The temperatures have dropped and we are officially in Fall. After sweltering summer days with high humidity I welcome these cooler temperatures. It is a perfect time to transition my wardrobe into warm and cozy wear.
As a Brand Ambassador with of Shannon fabrics, I have generous stash of textiles from them. Over the next few months, I will be using them up and showing them here and on Instagram.
The Sydney Luxe Cuddle is a bold dense fabric with a textural stripe throughout. I love the bold Mango color which pops adding brightness to a gloomy day.
I thought it would pair well with McCalls 8347 for a statement poncho.
Sewing Luxe Cuddle fabrics requires a few specialized tools and tips for success. All of them are completely achievable with your domestic machine. Here are a few considerations to aid your success.
Control the Fluff
I eliminate excessive lint and fluff in my sewing space when using these fabrics by cutting it with a sewing scalpel. Work from the backside of the fabric. Trace the pattern pieces and markings on the backing.
Use the sewing scalpel to gently cut through the backing only. Do not go all the way through the fabric to cut the fibers. This prevents blunting of the fibers, but also it reduces the lint and fuzz produced.
Aggressively Secure the Fabric
The fabric can feel slick and slippery to the touch and can shift while sewing. Secure the fabrics with pins
or fabric clips.
Use a #90/14 Topstitch needle and polyester thread
The needle penetrates the dense fibers and the synthetic thread secures the seams unlike a natural fiber thread which may break with wear.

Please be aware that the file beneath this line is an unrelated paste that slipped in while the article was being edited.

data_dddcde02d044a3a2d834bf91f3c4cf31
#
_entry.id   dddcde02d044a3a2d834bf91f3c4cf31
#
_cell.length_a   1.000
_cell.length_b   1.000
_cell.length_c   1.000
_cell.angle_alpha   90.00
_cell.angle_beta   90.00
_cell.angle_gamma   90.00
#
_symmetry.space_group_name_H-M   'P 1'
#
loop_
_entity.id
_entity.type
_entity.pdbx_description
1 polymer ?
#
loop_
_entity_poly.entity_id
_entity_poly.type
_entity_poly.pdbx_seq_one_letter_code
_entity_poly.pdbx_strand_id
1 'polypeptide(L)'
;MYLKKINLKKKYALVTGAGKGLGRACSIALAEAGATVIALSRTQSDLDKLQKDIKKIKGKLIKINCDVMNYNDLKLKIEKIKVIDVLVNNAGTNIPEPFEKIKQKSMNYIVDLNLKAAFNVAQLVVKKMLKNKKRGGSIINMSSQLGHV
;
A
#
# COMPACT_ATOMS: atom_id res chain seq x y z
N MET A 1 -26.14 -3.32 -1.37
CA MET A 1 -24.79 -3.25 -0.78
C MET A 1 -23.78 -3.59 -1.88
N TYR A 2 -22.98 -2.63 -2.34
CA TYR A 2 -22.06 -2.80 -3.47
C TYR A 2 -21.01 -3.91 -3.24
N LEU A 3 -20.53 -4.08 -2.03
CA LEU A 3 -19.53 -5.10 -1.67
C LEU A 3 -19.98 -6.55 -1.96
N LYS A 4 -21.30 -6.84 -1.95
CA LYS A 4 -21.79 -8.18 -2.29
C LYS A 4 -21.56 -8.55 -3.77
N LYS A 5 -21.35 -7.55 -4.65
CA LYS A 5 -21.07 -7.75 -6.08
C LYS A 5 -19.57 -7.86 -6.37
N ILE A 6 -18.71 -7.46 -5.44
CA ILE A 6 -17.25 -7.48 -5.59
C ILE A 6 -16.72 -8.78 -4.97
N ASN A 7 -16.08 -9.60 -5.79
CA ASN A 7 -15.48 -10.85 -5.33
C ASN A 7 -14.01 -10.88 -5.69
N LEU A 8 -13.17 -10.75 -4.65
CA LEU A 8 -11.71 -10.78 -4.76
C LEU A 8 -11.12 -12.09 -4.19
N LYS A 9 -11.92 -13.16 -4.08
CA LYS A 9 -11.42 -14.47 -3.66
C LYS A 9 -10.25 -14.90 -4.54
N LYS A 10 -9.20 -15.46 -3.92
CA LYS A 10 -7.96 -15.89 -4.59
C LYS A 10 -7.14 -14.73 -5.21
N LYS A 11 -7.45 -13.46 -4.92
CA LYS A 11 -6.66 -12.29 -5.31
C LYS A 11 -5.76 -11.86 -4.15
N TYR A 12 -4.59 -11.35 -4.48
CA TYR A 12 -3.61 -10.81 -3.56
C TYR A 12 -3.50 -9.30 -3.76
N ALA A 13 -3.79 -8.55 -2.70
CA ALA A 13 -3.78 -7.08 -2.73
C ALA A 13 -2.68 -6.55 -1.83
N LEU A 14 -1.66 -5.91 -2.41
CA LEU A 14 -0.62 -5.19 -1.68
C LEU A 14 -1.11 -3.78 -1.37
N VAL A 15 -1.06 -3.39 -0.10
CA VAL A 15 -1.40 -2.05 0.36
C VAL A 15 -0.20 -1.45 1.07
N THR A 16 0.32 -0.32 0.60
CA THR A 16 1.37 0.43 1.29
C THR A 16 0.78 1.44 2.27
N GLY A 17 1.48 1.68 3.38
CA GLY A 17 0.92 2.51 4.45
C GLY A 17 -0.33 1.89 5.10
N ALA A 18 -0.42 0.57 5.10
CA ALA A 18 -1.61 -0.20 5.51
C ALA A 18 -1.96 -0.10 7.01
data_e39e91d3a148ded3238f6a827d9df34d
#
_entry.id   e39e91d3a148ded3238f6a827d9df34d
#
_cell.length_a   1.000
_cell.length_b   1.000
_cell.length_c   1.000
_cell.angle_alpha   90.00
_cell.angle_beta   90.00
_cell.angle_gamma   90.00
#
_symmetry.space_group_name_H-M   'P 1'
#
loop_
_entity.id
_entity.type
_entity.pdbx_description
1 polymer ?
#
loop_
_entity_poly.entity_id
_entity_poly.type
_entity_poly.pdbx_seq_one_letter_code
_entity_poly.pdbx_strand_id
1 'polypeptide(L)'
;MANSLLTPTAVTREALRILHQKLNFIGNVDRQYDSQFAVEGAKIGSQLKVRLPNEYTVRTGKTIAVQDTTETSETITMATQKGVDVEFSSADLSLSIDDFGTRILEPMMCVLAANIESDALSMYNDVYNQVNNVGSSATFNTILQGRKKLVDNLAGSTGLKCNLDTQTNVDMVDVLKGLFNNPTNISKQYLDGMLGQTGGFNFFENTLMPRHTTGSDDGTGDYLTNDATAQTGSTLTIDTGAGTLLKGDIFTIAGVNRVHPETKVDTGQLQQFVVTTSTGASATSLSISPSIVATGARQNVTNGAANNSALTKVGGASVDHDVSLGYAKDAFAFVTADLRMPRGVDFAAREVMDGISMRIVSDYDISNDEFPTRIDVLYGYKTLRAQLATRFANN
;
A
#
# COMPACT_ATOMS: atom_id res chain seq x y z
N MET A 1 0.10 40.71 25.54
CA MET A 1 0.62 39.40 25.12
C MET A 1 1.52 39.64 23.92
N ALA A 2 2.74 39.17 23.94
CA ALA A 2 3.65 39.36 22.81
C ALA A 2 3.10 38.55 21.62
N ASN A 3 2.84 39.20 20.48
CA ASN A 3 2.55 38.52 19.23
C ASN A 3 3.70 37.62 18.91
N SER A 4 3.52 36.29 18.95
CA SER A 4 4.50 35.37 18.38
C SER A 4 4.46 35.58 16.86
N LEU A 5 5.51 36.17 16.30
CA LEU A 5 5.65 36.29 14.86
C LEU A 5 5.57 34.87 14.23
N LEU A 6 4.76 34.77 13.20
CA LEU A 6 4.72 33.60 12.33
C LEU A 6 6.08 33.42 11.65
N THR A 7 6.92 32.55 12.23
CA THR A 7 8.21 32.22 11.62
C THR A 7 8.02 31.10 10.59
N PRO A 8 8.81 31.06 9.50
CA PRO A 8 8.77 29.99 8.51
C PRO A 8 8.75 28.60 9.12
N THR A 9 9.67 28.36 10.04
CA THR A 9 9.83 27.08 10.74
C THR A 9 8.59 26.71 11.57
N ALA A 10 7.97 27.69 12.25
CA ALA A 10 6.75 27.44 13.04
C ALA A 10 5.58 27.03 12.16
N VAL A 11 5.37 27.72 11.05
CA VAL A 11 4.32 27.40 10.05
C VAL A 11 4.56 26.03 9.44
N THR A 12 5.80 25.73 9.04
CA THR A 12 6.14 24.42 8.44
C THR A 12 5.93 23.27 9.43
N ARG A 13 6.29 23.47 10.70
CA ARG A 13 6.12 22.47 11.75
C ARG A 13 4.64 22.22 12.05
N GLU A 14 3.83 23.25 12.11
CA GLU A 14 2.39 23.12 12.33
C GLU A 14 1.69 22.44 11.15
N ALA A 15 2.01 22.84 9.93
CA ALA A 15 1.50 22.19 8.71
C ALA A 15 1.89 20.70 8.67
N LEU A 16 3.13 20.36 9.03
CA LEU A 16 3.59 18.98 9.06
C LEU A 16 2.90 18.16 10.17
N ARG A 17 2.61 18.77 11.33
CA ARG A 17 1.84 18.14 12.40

Use a walking foot and if possible, a serger
My Baby Lock Altair has a digital dual feed walking foot. It makes it easy to achieve consistent stitches on difficult fabric and multiple, thick layers. It worked a treat on this fabric.
I choose to finish the edges of the seams using my Baby Lock Accolade. Serging the seams significantly reduced the bulk and helped them lay flatter.
Fluff those Seams with a Stiletto
When sewn, the fibers are tucked into the seams . Rub the tool along the seam to fluff the fibers and mask the seam.
My plan was to sew the poncho in view A exactly as shown on the cover. As it was coming together however, I had to change my plans in a few ways.
By the looks of the illustration, I assumed the collar top would end under my chin and button closed. It does not! It is woefully oversized and there is no way I could button it up as pictured.
Rather than recut and shorten the collar by half. I adjusted how I installed the facing so the stand collar could function as an open collar. Once I made that change, I decided to forgo the buttonholes and add a hand sewn snap buckle closure instead. It served to add a little dimension and improve the functionality of the neck opening.
The density of this fabric made using a belt unwieldy. It was not flattering to belt all of that bulk around my midsection. Instead, I opted to sew the sides closed from the position of the buttonholes to the bottom of the poncho.
I decided to cut the back on the fold to reduce the need for a seam there.
With the changes I made I love my finished poncho. I paired it with my DOPE pouch from my book Represent! Embroidery.